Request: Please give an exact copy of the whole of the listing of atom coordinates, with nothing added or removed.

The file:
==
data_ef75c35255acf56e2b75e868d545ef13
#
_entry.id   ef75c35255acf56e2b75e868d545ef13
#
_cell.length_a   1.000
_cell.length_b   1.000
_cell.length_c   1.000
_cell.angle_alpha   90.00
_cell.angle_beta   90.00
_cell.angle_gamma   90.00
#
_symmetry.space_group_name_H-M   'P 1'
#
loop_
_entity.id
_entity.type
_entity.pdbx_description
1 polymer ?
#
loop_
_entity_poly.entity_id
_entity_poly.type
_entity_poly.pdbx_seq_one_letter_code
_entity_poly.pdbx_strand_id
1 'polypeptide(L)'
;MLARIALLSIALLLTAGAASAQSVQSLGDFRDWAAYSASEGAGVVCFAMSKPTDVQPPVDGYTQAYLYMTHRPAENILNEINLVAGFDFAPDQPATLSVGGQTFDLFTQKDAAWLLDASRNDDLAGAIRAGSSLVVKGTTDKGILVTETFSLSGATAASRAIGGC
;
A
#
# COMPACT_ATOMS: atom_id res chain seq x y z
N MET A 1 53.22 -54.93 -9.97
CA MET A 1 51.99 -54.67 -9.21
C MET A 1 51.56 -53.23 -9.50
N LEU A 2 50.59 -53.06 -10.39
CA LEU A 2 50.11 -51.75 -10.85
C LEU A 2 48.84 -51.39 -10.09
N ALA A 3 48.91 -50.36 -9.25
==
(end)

data_ef75c35255acf56e2b75e868d545ef13
#
_entry.id   ef75c35255acf56e2b75e868d545ef13
#
_cell.length_a   1.000
_cell.length_b   1.000
_cell.length_c   1.000
_cell.angle_alpha   90.00
_cell.angle_beta   90.00
_cell.angle_gamma   90.00
#
_symmetry.space_group_name_H-M   'P 1'
#
loop_
_entity.id
_entity.type
_entity.pdbx_description
1 polymer ?
#
loop_
_entity_poly.entity_id
_entity_poly.type
_entity_poly.pdbx_seq_one_letter_code
_entity_poly.pdbx_strand_id
1 'polypeptide(L)'
;MLARIALLSIALLLTAGAASAQSVQSLGDFRDWAAYSASEGAGVVCFAMSKPTDVQPPVDGYTQAYLYMTHRPAENILNEINLVAGFDFAPDQPATLSVGGQTFDLFTQKDAAWLLDASRNDDLAGAIRAGSSLVVKGTTDKGILVTETFSLSGATAASRAIGGC
;
A
#
# COMPACT_ATOMS: atom_id res chain seq x y z
N MET A 1 53.22 -54.93 -9.97
CA MET A 1 51.99 -54.67 -9.21
C MET A 1 51.56 -53.23 -9.50
N LEU A 2 50.59 -53.06 -10.39
CA LEU A 2 50.11 -51.75 -10.85
C LEU A 2 48.84 -51.39 -10.09
N ALA A 3 48.91 -50.36 -9.25